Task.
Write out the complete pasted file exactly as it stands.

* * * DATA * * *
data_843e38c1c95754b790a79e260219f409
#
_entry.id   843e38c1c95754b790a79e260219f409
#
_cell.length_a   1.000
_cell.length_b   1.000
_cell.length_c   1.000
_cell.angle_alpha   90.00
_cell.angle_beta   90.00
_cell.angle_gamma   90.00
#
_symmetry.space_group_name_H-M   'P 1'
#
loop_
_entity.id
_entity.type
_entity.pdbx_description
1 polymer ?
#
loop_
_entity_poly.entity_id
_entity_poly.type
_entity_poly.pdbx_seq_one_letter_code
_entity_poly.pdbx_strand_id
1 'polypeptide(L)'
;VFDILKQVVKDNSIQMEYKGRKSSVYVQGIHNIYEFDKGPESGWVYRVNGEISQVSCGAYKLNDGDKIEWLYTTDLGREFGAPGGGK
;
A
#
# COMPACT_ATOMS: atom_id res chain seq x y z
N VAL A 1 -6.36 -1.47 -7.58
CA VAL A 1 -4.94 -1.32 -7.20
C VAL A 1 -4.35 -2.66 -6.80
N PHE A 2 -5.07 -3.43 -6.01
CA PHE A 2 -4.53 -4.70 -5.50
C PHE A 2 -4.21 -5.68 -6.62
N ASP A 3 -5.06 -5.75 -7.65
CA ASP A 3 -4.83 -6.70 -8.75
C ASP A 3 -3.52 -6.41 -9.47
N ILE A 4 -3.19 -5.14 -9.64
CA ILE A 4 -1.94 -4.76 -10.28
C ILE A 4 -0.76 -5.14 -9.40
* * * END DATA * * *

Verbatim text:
data_843e38c1c95754b790a79e260219f409
#
_entry.id   843e38c1c95754b790a79e260219f409
#
_cell.length_a   1.000
_cell.length_b   1.000
_cell.length_c   1.000
_cell.angle_alpha   90.00
_cell.angle_beta   90.00
_cell.angle_gamma   90.00
#
_symmetry.space_group_name_H-M   'P 1'
#
loop_
_entity.id
_entity.type
_entity.pdbx_description
1 polymer ?
#
loop_
_entity_poly.entity_id
_entity_poly.type
_entity_poly.pdbx_seq_one_letter_code
_entity_poly.pdbx_strand_id
1 'polypeptide(L)'
;VFDILKQVVKDNSIQMEYKGRKSSVYVQGIHNIYEFDKGPESGWVYRVNGEISQVSCGAYKLNDGDKIEWLYTTDLGREFGAPGGGK
;
A
#
# COMPACT_ATOMS: atom_id res chain seq x y z
N VAL A 1 -6.36 -1.47 -7.58
CA VAL A 1 -4.94 -1.32 -7.20
C VAL A 1 -4.35 -2.66 -6.80
N PHE A 2 -5.07 -3.43 -6.01
CA PHE A 2 -4.53 -4.70 -5.50
C PHE A 2 -4.21 -5.68 -6.62
N ASP A 3 -5.06 -5.75 -7.65
CA ASP A 3 -4.83 -6.70 -8.75
C ASP A 3 -3.52 -6.41 -9.47
N ILE A 4 -3.19 -5.14 -9.64
CA ILE A 4 -1.94 -4.76 -10.28
C ILE A 4 -0.76 -5.14 -9.40